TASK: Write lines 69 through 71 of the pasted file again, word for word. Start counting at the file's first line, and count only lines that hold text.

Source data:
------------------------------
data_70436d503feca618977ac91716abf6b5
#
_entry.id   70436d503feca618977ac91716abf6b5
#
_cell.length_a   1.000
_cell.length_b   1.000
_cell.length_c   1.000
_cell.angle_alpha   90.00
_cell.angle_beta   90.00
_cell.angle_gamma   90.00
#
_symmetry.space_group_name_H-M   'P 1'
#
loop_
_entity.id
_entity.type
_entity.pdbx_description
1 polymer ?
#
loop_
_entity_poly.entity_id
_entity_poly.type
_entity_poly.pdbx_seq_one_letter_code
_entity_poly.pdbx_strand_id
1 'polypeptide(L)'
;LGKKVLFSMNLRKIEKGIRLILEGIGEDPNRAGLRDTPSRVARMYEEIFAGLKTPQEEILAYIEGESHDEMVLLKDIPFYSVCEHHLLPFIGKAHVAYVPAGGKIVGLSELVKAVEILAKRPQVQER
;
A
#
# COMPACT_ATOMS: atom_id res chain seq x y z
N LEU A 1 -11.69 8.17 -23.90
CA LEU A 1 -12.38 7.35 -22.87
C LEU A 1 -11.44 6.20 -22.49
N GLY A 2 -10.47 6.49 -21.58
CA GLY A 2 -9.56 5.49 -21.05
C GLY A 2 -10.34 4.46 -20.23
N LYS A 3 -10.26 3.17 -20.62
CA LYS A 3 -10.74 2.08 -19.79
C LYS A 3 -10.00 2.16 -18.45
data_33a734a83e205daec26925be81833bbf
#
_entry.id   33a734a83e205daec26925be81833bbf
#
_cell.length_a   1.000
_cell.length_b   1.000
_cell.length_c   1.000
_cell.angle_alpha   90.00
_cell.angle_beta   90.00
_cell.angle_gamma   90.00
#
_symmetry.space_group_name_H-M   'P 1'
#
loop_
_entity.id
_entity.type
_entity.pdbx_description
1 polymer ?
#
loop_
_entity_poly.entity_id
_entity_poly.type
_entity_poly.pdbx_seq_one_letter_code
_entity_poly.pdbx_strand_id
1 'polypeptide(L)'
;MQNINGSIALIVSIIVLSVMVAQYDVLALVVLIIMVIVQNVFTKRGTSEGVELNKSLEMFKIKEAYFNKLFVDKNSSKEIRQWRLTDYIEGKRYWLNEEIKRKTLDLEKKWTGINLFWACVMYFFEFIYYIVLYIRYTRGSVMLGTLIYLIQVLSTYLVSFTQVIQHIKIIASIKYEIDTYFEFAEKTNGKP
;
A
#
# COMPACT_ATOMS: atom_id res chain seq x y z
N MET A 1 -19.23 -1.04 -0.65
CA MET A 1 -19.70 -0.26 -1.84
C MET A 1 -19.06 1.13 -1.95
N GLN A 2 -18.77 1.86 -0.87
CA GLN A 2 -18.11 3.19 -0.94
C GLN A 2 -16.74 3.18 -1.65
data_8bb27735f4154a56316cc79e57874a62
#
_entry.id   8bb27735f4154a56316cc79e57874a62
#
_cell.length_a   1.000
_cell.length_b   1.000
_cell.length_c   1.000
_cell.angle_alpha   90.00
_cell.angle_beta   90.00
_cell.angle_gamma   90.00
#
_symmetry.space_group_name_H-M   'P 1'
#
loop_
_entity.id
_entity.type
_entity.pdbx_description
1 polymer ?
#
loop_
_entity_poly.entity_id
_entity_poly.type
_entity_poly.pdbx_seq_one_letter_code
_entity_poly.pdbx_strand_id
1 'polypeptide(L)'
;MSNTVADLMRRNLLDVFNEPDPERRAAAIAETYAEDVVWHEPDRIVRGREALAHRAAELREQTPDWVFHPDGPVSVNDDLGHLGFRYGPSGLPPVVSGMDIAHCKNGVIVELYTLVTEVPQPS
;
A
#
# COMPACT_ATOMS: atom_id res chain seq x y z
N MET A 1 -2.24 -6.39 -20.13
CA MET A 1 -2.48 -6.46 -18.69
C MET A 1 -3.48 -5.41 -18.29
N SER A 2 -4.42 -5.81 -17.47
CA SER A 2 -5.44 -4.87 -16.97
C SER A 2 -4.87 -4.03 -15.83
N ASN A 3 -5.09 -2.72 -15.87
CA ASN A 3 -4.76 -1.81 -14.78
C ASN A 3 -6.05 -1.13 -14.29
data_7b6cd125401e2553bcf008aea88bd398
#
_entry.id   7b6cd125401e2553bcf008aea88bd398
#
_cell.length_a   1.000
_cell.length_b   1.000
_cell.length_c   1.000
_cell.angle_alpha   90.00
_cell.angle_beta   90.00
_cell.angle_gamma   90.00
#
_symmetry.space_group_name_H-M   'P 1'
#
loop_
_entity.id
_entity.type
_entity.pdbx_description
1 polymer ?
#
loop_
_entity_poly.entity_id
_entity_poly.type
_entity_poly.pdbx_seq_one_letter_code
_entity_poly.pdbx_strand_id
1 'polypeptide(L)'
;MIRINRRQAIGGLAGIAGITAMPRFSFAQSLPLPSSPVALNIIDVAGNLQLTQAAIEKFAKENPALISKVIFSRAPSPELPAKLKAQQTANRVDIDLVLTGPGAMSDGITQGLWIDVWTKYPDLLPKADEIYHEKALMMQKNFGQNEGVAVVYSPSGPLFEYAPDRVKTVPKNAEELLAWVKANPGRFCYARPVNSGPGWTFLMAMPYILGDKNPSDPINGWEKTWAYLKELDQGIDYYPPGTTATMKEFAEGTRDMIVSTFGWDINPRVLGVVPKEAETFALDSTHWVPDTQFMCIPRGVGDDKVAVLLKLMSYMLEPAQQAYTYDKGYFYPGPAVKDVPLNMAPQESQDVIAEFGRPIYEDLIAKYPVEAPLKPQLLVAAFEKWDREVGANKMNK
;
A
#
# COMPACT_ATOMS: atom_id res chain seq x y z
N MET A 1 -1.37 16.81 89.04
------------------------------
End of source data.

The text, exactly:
# COMPACT_ATOMS: atom_id res chain seq x y z
N MET A 1 -19.23 -1.04 -0.65
CA MET A 1 -19.70 -0.26 -1.84